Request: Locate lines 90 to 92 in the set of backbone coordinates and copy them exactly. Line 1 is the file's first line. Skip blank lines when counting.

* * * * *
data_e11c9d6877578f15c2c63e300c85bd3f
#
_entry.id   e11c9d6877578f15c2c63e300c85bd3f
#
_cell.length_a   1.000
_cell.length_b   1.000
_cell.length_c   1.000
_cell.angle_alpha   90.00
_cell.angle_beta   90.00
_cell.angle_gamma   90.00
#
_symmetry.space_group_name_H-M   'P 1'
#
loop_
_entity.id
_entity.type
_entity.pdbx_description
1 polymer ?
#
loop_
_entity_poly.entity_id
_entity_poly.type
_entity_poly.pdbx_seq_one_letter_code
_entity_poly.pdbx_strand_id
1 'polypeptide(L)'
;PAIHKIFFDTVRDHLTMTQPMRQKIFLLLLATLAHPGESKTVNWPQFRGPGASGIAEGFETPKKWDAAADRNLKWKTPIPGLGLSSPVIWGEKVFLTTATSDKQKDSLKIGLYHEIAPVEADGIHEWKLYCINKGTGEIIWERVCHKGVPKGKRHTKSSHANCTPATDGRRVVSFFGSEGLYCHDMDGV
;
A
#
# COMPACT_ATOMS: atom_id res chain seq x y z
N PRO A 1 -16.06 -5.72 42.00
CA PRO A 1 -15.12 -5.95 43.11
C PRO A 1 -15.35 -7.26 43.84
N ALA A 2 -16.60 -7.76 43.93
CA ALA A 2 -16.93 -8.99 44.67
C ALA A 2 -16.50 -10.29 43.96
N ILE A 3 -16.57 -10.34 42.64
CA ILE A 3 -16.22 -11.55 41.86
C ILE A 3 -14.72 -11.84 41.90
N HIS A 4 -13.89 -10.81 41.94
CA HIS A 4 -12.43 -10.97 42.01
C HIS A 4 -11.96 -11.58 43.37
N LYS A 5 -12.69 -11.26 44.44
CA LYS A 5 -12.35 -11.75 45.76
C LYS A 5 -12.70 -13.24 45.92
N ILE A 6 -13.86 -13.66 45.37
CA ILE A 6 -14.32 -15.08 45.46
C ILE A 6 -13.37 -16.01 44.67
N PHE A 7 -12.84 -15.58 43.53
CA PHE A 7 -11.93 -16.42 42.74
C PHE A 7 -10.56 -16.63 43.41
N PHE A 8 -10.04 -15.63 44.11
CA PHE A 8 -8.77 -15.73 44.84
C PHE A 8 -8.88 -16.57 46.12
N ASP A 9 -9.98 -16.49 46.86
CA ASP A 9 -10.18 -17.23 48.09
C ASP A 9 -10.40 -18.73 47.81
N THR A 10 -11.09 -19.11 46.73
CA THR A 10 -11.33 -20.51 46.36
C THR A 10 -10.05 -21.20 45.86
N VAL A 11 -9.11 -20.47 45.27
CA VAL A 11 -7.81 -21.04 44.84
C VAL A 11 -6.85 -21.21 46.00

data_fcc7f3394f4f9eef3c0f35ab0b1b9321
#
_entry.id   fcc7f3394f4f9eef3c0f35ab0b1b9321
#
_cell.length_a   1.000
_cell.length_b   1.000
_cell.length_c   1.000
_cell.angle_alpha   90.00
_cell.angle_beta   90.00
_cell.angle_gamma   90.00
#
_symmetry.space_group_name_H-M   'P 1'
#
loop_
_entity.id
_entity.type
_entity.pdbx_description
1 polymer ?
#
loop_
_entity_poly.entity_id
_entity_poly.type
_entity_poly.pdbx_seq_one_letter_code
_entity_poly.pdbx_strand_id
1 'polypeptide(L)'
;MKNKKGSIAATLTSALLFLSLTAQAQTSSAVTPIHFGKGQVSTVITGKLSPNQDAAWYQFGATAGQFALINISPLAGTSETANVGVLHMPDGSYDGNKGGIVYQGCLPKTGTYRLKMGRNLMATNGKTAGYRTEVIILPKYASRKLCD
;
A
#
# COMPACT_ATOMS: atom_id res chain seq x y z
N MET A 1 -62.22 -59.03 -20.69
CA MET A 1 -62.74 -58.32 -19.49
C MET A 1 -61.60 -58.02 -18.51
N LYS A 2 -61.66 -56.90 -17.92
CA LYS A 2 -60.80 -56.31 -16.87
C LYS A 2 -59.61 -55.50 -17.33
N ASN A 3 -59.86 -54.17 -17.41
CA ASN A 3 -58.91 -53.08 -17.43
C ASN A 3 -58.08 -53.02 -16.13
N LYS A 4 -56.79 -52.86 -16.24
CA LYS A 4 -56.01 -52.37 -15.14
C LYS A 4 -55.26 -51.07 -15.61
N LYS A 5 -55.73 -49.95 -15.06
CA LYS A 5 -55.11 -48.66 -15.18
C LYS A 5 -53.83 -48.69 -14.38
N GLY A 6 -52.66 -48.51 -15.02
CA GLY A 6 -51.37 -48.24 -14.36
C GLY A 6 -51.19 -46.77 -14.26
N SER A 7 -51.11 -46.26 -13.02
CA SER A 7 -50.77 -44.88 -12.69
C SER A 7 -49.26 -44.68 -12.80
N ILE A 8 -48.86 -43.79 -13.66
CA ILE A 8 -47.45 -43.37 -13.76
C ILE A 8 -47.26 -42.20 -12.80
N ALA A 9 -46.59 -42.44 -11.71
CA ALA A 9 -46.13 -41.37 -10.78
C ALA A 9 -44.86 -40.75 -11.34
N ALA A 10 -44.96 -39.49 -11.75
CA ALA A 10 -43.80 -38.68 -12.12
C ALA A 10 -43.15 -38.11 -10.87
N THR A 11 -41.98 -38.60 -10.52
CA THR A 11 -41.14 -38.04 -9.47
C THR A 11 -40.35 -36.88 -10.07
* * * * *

;
A
#